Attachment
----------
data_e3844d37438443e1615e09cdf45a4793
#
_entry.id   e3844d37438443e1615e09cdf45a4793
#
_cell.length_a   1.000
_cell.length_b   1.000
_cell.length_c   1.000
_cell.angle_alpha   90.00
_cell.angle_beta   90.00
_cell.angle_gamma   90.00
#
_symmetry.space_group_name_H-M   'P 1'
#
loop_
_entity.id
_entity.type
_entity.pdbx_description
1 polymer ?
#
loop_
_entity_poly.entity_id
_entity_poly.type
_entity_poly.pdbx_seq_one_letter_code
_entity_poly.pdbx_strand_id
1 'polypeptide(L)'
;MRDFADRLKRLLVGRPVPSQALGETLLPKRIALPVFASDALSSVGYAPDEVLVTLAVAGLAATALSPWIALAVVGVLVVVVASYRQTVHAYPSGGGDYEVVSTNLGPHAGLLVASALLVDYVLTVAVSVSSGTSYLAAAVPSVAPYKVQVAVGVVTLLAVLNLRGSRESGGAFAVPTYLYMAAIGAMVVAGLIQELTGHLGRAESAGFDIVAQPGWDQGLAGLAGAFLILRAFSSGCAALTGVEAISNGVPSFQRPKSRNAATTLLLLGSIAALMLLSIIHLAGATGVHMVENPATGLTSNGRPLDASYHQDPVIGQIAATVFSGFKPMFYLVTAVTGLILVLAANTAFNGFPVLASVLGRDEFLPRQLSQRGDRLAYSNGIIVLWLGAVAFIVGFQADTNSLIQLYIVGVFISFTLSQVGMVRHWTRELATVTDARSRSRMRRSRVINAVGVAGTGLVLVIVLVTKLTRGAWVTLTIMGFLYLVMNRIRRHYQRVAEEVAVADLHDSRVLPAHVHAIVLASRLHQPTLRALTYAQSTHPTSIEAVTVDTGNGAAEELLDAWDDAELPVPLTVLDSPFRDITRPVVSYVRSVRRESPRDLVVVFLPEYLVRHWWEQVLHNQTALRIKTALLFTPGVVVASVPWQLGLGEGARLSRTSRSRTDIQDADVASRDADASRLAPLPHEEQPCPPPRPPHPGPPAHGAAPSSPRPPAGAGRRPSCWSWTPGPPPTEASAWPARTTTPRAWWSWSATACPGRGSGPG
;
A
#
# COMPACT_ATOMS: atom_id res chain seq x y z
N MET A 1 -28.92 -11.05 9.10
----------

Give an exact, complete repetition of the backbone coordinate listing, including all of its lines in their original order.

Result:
data_e3844d37438443e1615e09cdf45a4793
#
_entry.id   e3844d37438443e1615e09cdf45a4793
#
_cell.length_a   1.000
_cell.length_b   1.000
_cell.length_c   1.000
_cell.angle_alpha   90.00
_cell.angle_beta   90.00
_cell.angle_gamma   90.00
#
_symmetry.space_group_name_H-M   'P 1'
#
loop_
_entity.id
_entity.type
_entity.pdbx_description
1 polymer ?
#
loop_
_entity_poly.entity_id
_entity_poly.type
_entity_poly.pdbx_seq_one_letter_code
_entity_poly.pdbx_strand_id
1 'polypeptide(L)'
;MRDFADRLKRLLVGRPVPSQALGETLLPKRIALPVFASDALSSVGYAPDEVLVTLAVAGLAATALSPWIALAVVGVLVVVVASYRQTVHAYPSGGGDYEVVSTNLGPHAGLLVASALLVDYVLTVAVSVSSGTSYLAAAVPSVAPYKVQVAVGVVTLLAVLNLRGSRESGGAFAVPTYLYMAAIGAMVVAGLIQELTGHLGRAESAGFDIVAQPGWDQGLAGLAGAFLILRAFSSGCAALTGVEAISNGVPSFQRPKSRNAATTLLLLGSIAALMLLSIIHLAGATGVHMVENPATGLTSNGRPLDASYHQDPVIGQIAATVFSGFKPMFYLVTAVTGLILVLAANTAFNGFPVLASVLGRDEFLPRQLSQRGDRLAYSNGIIVLWLGAVAFIVGFQADTNSLIQLYIVGVFISFTLSQVGMVRHWTRELATVTDARSRSRMRRSRVINAVGVAGTGLVLVIVLVTKLTRGAWVTLTIMGFLYLVMNRIRRHYQRVAEEVAVADLHDSRVLPAHVHAIVLASRLHQPTLRALTYAQSTHPTSIEAVTVDTGNGAAEELLDAWDDAELPVPLTVLDSPFRDITRPVVSYVRSVRRESPRDLVVVFLPEYLVRHWWEQVLHNQTALRIKTALLFTPGVVVASVPWQLGLGEGARLSRTSRSRTDIQDADVASRDADASRLAPLPHEEQPCPPPRPPHPGPPAHGAAPSSPRPPAGAGRRPSCWSWTPGPPPTEASAWPARTTTPRAWWSWSATACPGRGSGPG
;
A
#
# COMPACT_ATOMS: atom_id res chain seq x y z
N MET A 1 -28.92 -11.05 9.10